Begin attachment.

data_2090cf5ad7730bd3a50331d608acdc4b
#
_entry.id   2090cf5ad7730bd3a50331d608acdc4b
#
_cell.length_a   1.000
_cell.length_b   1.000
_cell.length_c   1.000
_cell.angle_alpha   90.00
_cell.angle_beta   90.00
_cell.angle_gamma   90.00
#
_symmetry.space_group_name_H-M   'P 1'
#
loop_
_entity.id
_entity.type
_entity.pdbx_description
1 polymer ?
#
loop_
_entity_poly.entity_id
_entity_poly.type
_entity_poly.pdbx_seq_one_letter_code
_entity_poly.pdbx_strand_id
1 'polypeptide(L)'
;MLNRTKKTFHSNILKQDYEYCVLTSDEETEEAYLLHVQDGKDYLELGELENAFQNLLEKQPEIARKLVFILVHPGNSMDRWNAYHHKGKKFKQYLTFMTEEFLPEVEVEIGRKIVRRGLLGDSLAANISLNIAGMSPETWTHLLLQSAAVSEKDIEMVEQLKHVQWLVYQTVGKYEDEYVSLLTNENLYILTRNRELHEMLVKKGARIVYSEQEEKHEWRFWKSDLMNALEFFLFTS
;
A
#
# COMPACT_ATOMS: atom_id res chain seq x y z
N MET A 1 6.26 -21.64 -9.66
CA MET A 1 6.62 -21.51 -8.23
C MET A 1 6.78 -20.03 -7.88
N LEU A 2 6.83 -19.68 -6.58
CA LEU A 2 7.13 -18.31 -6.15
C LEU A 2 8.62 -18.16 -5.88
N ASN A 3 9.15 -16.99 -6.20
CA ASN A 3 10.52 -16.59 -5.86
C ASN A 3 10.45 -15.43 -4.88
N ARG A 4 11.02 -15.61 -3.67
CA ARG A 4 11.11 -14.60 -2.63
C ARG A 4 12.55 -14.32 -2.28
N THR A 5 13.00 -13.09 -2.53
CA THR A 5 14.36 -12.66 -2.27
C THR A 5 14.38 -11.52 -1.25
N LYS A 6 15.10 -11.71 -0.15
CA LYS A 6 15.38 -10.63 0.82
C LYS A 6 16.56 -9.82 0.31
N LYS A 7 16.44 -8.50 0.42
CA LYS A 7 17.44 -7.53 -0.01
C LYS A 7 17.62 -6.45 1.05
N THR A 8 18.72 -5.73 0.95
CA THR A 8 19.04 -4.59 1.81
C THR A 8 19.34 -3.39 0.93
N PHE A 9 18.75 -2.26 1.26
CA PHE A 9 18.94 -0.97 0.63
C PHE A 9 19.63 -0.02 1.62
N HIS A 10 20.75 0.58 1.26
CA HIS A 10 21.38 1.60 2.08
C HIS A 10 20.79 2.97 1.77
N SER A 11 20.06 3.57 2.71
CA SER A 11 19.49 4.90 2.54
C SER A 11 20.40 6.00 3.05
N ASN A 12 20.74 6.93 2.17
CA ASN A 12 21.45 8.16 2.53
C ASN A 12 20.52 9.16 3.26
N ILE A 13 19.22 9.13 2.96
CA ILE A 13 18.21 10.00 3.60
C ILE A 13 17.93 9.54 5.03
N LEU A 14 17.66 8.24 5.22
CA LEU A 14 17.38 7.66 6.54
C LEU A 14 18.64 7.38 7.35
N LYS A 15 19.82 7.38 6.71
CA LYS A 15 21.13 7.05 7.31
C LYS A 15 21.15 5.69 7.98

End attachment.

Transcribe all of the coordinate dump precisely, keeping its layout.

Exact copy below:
data_2090cf5ad7730bd3a50331d608acdc4b
#
_entry.id   2090cf5ad7730bd3a50331d608acdc4b
#
_cell.length_a   1.000
_cell.length_b   1.000
_cell.length_c   1.000
_cell.angle_alpha   90.00
_cell.angle_beta   90.00
_cell.angle_gamma   90.00
#
_symmetry.space_group_name_H-M   'P 1'
#
loop_
_entity.id
_entity.type
_entity.pdbx_description
1 polymer ?
#
loop_
_entity_poly.entity_id
_entity_poly.type
_entity_poly.pdbx_seq_one_letter_code
_entity_poly.pdbx_strand_id
1 'polypeptide(L)'
;MLNRTKKTFHSNILKQDYEYCVLTSDEETEEAYLLHVQDGKDYLELGELENAFQNLLEKQPEIARKLVFILVHPGNSMDRWNAYHHKGKKFKQYLTFMTEEFLPEVEVEIGRKIVRRGLLGDSLAANISLNIAGMSPETWTHLLLQSAAVSEKDIEMVEQLKHVQWLVYQTVGKYEDEYVSLLTNENLYILTRNRELHEMLVKKGARIVYSEQEEKHEWRFWKSDLMNALEFFLFTS
;
A
#
# COMPACT_ATOMS: atom_id res chain seq x y z
N MET A 1 6.26 -21.64 -9.66
CA MET A 1 6.62 -21.51 -8.23
C MET A 1 6.78 -20.03 -7.88
N LEU A 2 6.83 -19.68 -6.58
CA LEU A 2 7.13 -18.31 -6.15
C LEU A 2 8.62 -18.16 -5.88
N ASN A 3 9.15 -16.99 -6.20
CA ASN A 3 10.52 -16.59 -5.86
C ASN A 3 10.45 -15.43 -4.88
N ARG A 4 11.02 -15.61 -3.67
CA ARG A 4 11.11 -14.60 -2.63
C ARG A 4 12.55 -14.32 -2.28
N THR A 5 13.00 -13.09 -2.53
CA THR A 5 14.36 -12.66 -2.27
C THR A 5 14.38 -11.52 -1.25
N LYS A 6 15.10 -11.71 -0.15
CA LYS A 6 15.38 -10.63 0.82
C LYS A 6 16.56 -9.82 0.31
N LYS A 7 16.44 -8.50 0.42
CA LYS A 7 17.44 -7.53 -0.01
C LYS A 7 17.62 -6.45 1.05
N THR A 8 18.72 -5.73 0.95
CA THR A 8 19.04 -4.59 1.81
C THR A 8 19.34 -3.39 0.93
N PHE A 9 18.75 -2.26 1.26
CA PHE A 9 18.94 -0.97 0.63
C PHE A 9 19.63 -0.02 1.62
N HIS A 10 20.75 0.58 1.26
CA HIS A 10 21.38 1.60 2.08
C HIS A 10 20.79 2.97 1.77
N SER A 11 20.06 3.57 2.71
CA SER A 11 19.49 4.90 2.54
C SER A 11 20.40 6.00 3.05
N ASN A 12 20.74 6.93 2.17
CA ASN A 12 21.45 8.16 2.53
C ASN A 12 20.52 9.16 3.26
N ILE A 13 19.22 9.13 2.96
CA ILE A 13 18.21 10.00 3.60
C ILE A 13 17.93 9.54 5.03
N LEU A 14 17.66 8.24 5.22
CA LEU A 14 17.38 7.66 6.54
C LEU A 14 18.64 7.38 7.35
N LYS A 15 19.82 7.38 6.71
CA LYS A 15 21.13 7.05 7.31
C LYS A 15 21.15 5.69 7.98